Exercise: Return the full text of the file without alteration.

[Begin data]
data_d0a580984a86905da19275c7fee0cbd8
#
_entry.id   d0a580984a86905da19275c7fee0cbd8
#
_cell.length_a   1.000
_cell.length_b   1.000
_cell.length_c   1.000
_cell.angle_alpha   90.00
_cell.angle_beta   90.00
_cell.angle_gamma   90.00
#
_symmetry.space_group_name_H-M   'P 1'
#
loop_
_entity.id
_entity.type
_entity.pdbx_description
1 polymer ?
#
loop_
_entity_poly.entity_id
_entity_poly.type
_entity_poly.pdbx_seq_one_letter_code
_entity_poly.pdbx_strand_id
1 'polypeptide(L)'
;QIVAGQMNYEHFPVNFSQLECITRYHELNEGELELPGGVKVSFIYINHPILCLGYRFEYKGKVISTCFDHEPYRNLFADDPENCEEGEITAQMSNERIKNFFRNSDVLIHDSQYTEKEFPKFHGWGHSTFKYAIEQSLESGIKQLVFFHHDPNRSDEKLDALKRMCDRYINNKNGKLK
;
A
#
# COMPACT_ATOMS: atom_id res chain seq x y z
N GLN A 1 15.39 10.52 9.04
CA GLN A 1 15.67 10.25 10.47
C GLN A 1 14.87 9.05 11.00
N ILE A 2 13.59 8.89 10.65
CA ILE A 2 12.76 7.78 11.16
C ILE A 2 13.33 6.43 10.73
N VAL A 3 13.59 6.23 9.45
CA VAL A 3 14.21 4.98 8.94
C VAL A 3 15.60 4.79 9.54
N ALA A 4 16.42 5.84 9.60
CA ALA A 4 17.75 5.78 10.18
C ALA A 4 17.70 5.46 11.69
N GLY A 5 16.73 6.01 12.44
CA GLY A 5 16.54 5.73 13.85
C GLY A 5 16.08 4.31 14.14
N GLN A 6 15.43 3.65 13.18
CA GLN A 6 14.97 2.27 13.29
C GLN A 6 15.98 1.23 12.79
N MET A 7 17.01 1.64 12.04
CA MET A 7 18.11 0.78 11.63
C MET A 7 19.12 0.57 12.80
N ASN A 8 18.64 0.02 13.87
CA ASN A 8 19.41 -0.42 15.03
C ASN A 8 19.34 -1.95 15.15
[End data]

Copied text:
data_d0a580984a86905da19275c7fee0cbd8
#
_entry.id   d0a580984a86905da19275c7fee0cbd8
#
_cell.length_a   1.000
_cell.length_b   1.000
_cell.length_c   1.000
_cell.angle_alpha   90.00
_cell.angle_beta   90.00
_cell.angle_gamma   90.00
#
_symmetry.space_group_name_H-M   'P 1'
#
loop_
_entity.id
_entity.type
_entity.pdbx_description
1 polymer ?
#
loop_
_entity_poly.entity_id
_entity_poly.type
_entity_poly.pdbx_seq_one_letter_code
_entity_poly.pdbx_strand_id
1 'polypeptide(L)'
;QIVAGQMNYEHFPVNFSQLECITRYHELNEGELELPGGVKVSFIYINHPILCLGYRFEYKGKVISTCFDHEPYRNLFADDPENCEEGEITAQMSNERIKNFFRNSDVLIHDSQYTEKEFPKFHGWGHSTFKYAIEQSLESGIKQLVFFHHDPNRSDEKLDALKRMCDRYINNKNGKLK
;
A
#
# COMPACT_ATOMS: atom_id res chain seq x y z
N GLN A 1 15.39 10.52 9.04
CA GLN A 1 15.67 10.25 10.47
C GLN A 1 14.87 9.05 11.00
N ILE A 2 13.59 8.89 10.65
CA ILE A 2 12.76 7.78 11.16
C ILE A 2 13.33 6.43 10.73
N VAL A 3 13.59 6.23 9.45
CA VAL A 3 14.21 4.98 8.94
C VAL A 3 15.60 4.79 9.54
N ALA A 4 16.42 5.84 9.60
CA ALA A 4 17.75 5.78 10.18
C ALA A 4 17.70 5.46 11.69
N GLY A 5 16.73 6.01 12.44
CA GLY A 5 16.54 5.73 13.85
C GLY A 5 16.08 4.31 14.14
N GLN A 6 15.43 3.65 13.18
CA GLN A 6 14.97 2.27 13.29
C GLN A 6 15.98 1.23 12.79
N MET A 7 17.01 1.64 12.04
CA MET A 7 18.11 0.78 11.63
C MET A 7 19.12 0.57 12.80
N ASN A 8 18.64 0.02 13.87
CA ASN A 8 19.41 -0.42 15.03
C ASN A 8 19.34 -1.95 15.15